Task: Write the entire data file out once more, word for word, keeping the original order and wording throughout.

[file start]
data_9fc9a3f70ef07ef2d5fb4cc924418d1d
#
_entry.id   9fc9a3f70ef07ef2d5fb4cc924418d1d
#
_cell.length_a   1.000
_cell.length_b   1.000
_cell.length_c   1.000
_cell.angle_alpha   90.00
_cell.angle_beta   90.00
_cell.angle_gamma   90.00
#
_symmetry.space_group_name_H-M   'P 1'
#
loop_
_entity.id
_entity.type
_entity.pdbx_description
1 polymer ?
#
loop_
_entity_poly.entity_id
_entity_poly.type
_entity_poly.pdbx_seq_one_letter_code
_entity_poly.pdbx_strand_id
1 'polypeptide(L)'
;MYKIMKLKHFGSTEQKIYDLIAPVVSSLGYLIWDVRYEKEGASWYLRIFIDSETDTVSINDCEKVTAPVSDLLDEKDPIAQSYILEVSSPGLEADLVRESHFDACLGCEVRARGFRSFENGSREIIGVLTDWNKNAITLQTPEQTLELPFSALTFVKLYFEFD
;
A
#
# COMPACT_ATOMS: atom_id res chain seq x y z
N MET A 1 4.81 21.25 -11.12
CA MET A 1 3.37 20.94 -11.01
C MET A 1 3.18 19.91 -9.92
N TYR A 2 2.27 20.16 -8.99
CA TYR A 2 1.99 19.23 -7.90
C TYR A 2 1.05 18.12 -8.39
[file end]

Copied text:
data_9fc9a3f70ef07ef2d5fb4cc924418d1d
#
_entry.id   9fc9a3f70ef07ef2d5fb4cc924418d1d
#
_cell.length_a   1.000
_cell.length_b   1.000
_cell.length_c   1.000
_cell.angle_alpha   90.00
_cell.angle_beta   90.00
_cell.angle_gamma   90.00
#
_symmetry.space_group_name_H-M   'P 1'
#
loop_
_entity.id
_entity.type
_entity.pdbx_description
1 polymer ?
#
loop_
_entity_poly.entity_id
_entity_poly.type
_entity_poly.pdbx_seq_one_letter_code
_entity_poly.pdbx_strand_id
1 'polypeptide(L)'
;MYKIMKLKHFGSTEQKIYDLIAPVVSSLGYLIWDVRYEKEGASWYLRIFIDSETDTVSINDCEKVTAPVSDLLDEKDPIAQSYILEVSSPGLEADLVRESHFDACLGCEVRARGFRSFENGSREIIGVLTDWNKNAITLQTPEQTLELPFSALTFVKLYFEFD
;
A
#
# COMPACT_ATOMS: atom_id res chain seq x y z
N MET A 1 4.81 21.25 -11.12
CA MET A 1 3.37 20.94 -11.01
C MET A 1 3.18 19.91 -9.92
N TYR A 2 2.27 20.16 -8.99
CA TYR A 2 1.99 19.23 -7.90
C TYR A 2 1.05 18.12 -8.39